Very exhaustive Steampunk book list from LibraryThing is here. Although some books mentioned don't have much to do with Steampunk so beware, as many people confuse Victorian Fantasy with Steampunk all too easily.

Steampunk themed blogs:
Clockworks is a Steampunk themed webcomic updated regularly.
Steampunk Tales is an iPhone Steampunk themed comic, but can be downloaded as a PDF and in other formats as well.


Alistair Spalding said...

I've read Court of the Air, it's good enough for it's type, but didn't really hook me in.

There's a new book coming out next year called Candleman by Glenn Dakin it's Steampunk for younger readers.

I've had an advance copy and rate it.

Jared said...

Good list! I also like the Steampunk magazine (even shelled out to get paper copies, which was a little silly)

I didn't like The Court of the Air very much. It was too gimmicky - he got caught up in telling a story about steampunk and forgot to actually tell a story. I also agree with your middlin' rating for Difference Engine. I think it is 'canon' as the two geniuses behind it DID come up with the steampunk idea, but as a story, it is pretty bleh.

Neal Stephenson's The Diamond Age is semi-steampunk, but is probably the most accurate representation of a fantasy Victorian Society (not just silly hats and steam).

Michael Swanwick's The Iron Dragon's Daughter is good, if a little odd.

I really like Jonathan Stroud's Bartimeus series. It is more young adult fantasy than outright steampunk, but for an alternate, magical, take on Victorian England, is very imaginative. Also, a terrific trilogy that'll make you laugh out loud.

Anonymous said...

Hey there....

Wondering if you or any of your readers have looked at the I phone short story collection. Its got a Jal Lake short in it for one.

Anyhow great list. Thanks

Scott said...

Thanks for the list some very cool stuff on there that I can't wait to check out.

Journey Planet said...

Very solid list. I liked Mainspring, but it had second-half problems. I loved The Anubis Gates, and while I can see where knowing so early might turn off a reader. I had major problems with The Difference Engine when I tried to read it again. I love Blaylock and I get to be the Fan GoH at a con where he's the Writer GoH!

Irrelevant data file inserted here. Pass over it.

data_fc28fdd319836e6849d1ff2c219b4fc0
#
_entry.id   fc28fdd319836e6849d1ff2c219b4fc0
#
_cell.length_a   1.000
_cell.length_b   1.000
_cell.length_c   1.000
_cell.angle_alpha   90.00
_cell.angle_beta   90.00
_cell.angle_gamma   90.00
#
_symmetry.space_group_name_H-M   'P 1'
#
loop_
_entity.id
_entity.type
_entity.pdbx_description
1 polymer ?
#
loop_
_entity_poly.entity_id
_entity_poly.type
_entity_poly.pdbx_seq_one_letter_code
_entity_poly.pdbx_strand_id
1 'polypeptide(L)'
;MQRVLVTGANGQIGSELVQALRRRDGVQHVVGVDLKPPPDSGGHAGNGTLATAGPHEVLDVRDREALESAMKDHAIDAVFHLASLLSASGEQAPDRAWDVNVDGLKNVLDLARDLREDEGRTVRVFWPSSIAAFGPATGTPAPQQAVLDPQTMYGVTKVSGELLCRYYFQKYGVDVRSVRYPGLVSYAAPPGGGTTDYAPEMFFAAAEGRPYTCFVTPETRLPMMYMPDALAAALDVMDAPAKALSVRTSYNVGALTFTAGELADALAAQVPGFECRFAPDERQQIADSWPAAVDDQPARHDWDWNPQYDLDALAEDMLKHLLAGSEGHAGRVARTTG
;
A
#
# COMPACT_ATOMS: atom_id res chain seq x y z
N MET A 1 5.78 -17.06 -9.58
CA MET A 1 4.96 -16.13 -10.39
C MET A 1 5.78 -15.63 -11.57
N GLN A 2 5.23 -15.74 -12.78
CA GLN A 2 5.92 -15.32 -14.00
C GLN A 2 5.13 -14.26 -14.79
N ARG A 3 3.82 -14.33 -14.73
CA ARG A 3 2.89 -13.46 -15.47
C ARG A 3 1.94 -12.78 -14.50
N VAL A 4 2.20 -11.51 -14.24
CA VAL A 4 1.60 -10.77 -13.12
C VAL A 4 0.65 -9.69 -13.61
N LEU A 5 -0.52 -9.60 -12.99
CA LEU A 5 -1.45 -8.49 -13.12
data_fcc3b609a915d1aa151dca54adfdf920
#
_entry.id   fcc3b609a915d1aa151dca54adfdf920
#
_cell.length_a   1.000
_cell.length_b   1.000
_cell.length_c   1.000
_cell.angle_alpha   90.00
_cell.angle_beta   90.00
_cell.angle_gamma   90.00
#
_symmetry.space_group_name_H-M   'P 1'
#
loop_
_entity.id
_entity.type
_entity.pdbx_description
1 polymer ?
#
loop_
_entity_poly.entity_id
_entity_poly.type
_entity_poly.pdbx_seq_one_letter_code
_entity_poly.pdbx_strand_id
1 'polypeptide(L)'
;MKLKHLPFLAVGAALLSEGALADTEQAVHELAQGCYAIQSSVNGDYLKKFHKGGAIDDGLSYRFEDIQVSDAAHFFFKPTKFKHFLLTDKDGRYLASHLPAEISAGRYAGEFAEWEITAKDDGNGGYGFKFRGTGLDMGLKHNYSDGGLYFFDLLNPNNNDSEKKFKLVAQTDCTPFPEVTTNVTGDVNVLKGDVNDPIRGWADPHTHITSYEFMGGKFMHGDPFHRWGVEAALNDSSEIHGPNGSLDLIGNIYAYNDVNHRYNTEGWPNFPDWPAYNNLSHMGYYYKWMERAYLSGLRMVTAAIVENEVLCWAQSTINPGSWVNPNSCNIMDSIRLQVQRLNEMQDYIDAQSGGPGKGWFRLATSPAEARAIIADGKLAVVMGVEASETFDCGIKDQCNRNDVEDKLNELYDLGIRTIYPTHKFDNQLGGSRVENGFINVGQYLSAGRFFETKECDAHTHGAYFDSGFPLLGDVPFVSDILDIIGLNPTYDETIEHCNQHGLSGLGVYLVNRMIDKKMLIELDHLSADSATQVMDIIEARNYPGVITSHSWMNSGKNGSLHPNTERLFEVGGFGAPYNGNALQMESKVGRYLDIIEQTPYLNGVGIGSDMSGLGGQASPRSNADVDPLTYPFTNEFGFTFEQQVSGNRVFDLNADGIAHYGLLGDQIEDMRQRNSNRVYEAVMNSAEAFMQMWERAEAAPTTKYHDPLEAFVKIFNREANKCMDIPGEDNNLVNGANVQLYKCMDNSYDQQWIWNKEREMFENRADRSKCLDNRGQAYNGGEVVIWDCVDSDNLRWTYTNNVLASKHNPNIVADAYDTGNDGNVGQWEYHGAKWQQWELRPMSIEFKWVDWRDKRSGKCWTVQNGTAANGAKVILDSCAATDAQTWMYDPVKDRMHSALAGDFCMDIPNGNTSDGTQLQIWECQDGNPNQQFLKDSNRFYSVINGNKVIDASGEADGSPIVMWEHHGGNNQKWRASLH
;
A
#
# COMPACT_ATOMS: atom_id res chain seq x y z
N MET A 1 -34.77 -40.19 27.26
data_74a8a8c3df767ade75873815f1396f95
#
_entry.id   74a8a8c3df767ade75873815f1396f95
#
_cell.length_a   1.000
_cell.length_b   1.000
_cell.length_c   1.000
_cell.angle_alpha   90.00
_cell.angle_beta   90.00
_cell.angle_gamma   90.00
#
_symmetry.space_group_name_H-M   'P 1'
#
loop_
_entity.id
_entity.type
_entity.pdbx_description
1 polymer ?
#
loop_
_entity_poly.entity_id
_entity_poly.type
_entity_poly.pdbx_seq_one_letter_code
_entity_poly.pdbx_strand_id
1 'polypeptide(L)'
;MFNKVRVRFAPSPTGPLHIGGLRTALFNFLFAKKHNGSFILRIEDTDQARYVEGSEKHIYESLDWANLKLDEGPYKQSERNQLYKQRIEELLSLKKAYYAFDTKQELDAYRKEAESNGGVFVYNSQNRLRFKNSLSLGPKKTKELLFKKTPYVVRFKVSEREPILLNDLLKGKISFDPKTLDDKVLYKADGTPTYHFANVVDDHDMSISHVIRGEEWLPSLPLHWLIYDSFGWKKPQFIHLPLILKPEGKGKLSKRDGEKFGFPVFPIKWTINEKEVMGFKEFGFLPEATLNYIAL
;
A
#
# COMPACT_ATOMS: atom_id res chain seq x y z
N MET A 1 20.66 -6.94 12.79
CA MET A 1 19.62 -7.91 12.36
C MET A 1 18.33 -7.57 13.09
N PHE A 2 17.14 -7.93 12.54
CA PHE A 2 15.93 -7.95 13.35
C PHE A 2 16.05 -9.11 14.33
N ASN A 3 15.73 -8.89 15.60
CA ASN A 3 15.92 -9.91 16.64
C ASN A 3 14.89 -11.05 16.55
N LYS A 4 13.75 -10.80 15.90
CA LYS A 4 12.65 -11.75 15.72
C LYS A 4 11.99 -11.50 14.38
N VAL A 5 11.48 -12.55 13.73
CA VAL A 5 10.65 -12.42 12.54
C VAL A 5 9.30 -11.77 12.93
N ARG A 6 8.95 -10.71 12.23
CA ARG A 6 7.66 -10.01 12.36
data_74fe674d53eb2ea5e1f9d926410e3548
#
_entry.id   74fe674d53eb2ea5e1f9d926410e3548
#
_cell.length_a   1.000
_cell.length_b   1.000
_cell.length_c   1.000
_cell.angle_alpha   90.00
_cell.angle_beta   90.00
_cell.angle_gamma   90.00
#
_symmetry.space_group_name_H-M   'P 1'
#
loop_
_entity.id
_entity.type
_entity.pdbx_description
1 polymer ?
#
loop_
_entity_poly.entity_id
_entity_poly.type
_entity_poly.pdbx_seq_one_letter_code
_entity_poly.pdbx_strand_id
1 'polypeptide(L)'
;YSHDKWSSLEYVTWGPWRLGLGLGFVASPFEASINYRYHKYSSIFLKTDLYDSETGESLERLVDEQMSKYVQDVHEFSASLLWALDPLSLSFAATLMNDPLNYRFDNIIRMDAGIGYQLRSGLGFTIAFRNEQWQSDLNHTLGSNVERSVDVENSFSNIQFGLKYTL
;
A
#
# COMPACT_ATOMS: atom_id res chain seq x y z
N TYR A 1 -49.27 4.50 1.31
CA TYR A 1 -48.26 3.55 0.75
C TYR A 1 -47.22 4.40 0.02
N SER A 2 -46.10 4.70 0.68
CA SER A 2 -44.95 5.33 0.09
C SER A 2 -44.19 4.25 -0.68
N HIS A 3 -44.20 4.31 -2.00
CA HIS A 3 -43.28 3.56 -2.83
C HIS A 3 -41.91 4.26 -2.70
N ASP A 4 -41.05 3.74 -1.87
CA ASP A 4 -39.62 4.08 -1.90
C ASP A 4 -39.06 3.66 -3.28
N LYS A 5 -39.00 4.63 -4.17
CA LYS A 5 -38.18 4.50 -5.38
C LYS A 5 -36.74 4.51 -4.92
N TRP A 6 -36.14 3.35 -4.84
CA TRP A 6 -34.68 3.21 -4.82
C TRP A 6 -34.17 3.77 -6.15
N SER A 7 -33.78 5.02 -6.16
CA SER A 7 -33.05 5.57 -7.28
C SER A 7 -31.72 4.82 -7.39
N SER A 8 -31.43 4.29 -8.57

I'm just starting up a new SteamPunk fanzine, and this is a great list. MInd if I reprint it?

Anonymous said...

You forgot about this

The Mad Hatter said...

Thanks for all the feedback!

@Alistair I'll have to check Candleman out.

@JourneyPlant Sure you can use the list. I'd apprecite a credit line mentioning the site name and URL. Send me a link when it is up.

@Anon I'll have to check out the iPhone app. Looks cool. I just have to pry the iPhone from my wife's hands.

Cate Simon said...

Thanks for the list -- I see a lot of favorites, but some new things to check out as well.

Won't slam you for not being crazy about The Anubis Gates, which I had mixed feelings about, but this isn't the only place lately where I've seen The Difference Engine get dissed and I don't get it - it was my first steampunk waybackwhen, and sure it's not a romp like some of these stories, but I think it's brilliant. *makes sad face*

Neverwhere said...

This is an excellent list (I'm glad I'm not the only one with mixed feelings about the 'classic Difference Engine! ;-), but you forgot to credit the Vernian Process for using their album cover as the header at the top :D

Mad Hatter Review said...

@Neverwhere - I didn't know that piece whet to a Vernian Process album. If fact they're new to, so I'll have to check them out. I found the piece on the artist Myke Amend's website. He is the same artist that will be doing the cover to Cherie Priest's novella Clementine for Sub Press later this year. Clementine book is part of the Clockwork Century world along with Boneshaker.

Unknown said...

Myke did that piece for our album Behold the Machine. I don't mind you using it at all. I hope you take a moment to check out our work though?

Chriss Cornish said...

I like your list. It's one of MANY posts and lists that I used as research for compiling my own, rather long, Steampunk Recommended Reading List.

I've been a subscriber to your RSS ever since I discovered this page while doing that research.